I guess the ice was building up on the underside of the cave and when the afternoon temperatures would warm up, vehicle size pieces of ice would come hurtling down.  Not something we wanted to be hiking around.  It just sucked that we had brought them up here to hike this route and wouldn't be able to.

Do you think young kids care about where they hike?  Hell no.  We showed them the natural bridge from the viewing platform and spent the rest of the afternoon hiking around the stream which flowed out from the bridge area.  For them this was a slice of heaven.  Scrambling over boulders the size of our truck and loving every minute of it, you would have thought they were in Disney World. 

Courtney has taken years of Gymnastics and is the girl in her Cheerleading team that gets thrown in the air.  So launching herself from rock to rock over the freezing creek was nothing short of a weekly practice session for her.  Mix that in with the numerous handstands on random boulders or balancing on broken logs hanging over the stream and you would have thought she was a professional mountain climber.

Austin on the other hand had fallen in love with trying to never touch the ground with his endless pursuit of energy.  Bouncing from rock to rock using his 11 year old skills of skateboarding, snowboarding and mountain biking, he reminded me of a supercharged Mexican Jumping Bean.  For some reason he forgets that I'm 20 something years his elder, and expects me to follow him along every route he can think of.  With a camera bag on my back and holding a big framed camera, I just cant follow him all the time.

When we were all wore out, we hiked back up the rugged trail to our waiting lunch.  Oops, Cindy had left the packed cooler on the kitchen table of the camper.  Luckily for us, we were only minutes from the campsite.  It was all I could do to keep Cindy and Courtney from falling asleep on the short ride back to our waiting Sunline.

While I hooked up to the camper, Cindy unpacked us some lunch and got things ready to travel.  We scarfed down some food and hit the road back towards Phoenix.  

As always, Cindy and Courtney were asleep within minutes of pulling onto the road.  Thankfully Austin knows so much about music as he kept me informed on every song and band that came on the radio.  If only Cindy was this talkative, it would make driving long stretches so much faster.   

Driving down Route 87 during sunset is quite the sight.  At one point I even woke Cindy up to take in the amazing views.  As the sun dropped behind the Superstition Mountains, we pulled into the Pebble Beach Campground in the Tonto National Forest.  I joked with Austin and Courtney how in Arizona they call them forests, but really they're only Saguaro Cactus.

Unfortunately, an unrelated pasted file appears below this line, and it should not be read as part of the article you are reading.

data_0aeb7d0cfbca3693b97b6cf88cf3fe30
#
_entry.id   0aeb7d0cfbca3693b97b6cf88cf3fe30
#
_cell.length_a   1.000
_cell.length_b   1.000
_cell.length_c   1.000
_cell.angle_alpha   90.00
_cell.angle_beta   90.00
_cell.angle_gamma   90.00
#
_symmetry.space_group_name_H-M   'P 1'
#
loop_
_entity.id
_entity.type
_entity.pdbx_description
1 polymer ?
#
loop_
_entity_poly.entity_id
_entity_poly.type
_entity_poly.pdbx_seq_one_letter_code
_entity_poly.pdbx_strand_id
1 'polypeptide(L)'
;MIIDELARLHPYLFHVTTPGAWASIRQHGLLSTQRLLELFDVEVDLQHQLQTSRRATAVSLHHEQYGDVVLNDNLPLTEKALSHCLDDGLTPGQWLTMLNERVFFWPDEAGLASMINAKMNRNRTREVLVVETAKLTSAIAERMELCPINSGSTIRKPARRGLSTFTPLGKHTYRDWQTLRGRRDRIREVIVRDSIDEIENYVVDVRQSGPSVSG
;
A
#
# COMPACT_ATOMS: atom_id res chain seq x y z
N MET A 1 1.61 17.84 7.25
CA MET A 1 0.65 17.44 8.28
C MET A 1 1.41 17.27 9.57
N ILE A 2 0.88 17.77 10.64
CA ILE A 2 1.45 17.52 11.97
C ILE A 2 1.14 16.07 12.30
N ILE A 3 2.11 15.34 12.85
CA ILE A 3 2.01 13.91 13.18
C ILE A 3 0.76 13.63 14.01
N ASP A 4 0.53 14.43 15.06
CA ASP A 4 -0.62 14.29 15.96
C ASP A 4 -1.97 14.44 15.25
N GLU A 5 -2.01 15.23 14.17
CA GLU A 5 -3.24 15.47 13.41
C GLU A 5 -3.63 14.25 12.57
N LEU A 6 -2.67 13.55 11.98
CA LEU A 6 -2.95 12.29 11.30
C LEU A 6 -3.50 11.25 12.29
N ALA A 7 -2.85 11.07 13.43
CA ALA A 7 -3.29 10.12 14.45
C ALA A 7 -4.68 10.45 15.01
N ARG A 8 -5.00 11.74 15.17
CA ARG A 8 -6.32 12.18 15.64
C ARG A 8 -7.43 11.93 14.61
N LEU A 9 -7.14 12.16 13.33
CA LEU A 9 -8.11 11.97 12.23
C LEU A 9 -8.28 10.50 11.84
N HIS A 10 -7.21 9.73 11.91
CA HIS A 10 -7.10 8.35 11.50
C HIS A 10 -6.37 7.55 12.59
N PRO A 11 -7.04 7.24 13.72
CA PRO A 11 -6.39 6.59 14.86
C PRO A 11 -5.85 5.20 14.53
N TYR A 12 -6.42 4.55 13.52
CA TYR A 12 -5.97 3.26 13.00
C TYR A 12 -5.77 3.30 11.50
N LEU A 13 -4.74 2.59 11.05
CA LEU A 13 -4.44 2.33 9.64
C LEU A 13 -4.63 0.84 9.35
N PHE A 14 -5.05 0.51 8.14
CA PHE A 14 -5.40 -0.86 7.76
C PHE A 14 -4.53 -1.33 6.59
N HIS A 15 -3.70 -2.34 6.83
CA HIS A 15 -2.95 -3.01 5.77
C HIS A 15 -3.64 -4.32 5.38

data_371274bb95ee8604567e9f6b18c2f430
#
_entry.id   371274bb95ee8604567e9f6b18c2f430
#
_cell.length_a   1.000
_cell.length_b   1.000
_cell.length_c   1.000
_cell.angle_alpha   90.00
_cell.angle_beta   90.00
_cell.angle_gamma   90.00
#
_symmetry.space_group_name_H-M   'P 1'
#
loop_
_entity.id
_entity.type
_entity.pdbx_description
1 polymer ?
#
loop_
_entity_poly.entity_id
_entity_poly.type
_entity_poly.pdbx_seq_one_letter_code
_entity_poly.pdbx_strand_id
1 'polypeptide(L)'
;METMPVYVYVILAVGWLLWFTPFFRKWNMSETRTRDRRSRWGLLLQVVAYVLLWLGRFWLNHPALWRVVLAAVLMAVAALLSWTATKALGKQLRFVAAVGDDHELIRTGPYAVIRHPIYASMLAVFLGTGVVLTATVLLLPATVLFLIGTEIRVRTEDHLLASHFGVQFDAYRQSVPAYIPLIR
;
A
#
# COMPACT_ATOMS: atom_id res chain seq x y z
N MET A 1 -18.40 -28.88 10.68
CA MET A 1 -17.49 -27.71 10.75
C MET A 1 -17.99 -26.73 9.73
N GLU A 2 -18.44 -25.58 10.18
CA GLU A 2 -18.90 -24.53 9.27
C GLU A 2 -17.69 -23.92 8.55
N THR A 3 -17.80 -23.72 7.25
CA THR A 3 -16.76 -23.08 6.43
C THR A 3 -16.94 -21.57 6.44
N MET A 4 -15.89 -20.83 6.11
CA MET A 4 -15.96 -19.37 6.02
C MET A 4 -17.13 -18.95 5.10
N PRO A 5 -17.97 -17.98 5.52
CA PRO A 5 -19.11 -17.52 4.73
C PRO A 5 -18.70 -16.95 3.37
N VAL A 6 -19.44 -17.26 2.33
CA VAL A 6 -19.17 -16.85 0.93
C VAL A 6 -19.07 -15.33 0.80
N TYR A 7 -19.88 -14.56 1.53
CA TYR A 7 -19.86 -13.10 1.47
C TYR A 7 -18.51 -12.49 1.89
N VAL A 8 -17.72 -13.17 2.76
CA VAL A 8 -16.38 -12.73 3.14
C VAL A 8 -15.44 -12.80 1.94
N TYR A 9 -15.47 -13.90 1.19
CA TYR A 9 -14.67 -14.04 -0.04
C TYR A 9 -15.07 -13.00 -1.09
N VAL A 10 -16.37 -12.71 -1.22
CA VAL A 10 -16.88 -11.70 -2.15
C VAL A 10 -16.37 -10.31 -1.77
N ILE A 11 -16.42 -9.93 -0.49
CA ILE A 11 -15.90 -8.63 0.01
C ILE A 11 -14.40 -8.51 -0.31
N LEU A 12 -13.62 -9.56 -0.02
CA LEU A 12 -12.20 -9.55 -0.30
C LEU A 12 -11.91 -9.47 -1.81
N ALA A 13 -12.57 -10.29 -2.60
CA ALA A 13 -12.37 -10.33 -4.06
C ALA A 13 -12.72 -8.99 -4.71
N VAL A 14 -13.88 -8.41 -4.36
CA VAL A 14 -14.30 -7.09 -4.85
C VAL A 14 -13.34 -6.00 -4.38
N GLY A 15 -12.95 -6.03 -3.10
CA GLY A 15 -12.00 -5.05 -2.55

The campground was rustic with no hook-ups, but it was only $6 and had a locked gate after dark, so the measly price was worth the security.  We spent the rest of the night getting rocked back and forth by a fierce windstorm and knocking back games of Rummy.      

Wednesday January 2nd 2008

The kids had to be at the airport at 3pm to fly out at 4, so we spent the day fooling around in the campground and packing their things up. We're camped right on the Salt River, which is known for it's spring time rapids, but the state of Arizona is working on the Roosevelt Dam, and has the water level very low right now. 

The banks of the river are lined with bright white rocks from the salt content of the river water which makes it look like it's covered in snow.  Sort of deceiving since it was in the mid 60's today.  

We drove to the airport and spent a few hours going through the security and paperwork to get Cindy and I to the gate to see the youngin's off.  It was hard to say good-bye and as I choked back tears, I remembered how much I enjoyed spending time with family.

I don't think Cindy and I spoke a word on the ride back to the campsite.  I'm not sure if we were depressed or just soaking up the quietness that we hadn't seen in the past few days with the kids endless chatter. 

We relaxed with some dinner and somehow our small camper seemed huge.  For the past two weeks we had been sharing the 200 square feet of living space with Christine and her dog or the two children and their big duffle bags. 

It was at this point that I fully understand when families buy big travel trailers with multiple slides.  I've always wondered why people need such huge campers, but when you add kids or multiple adults to the picture, every square inch reduces the stress level.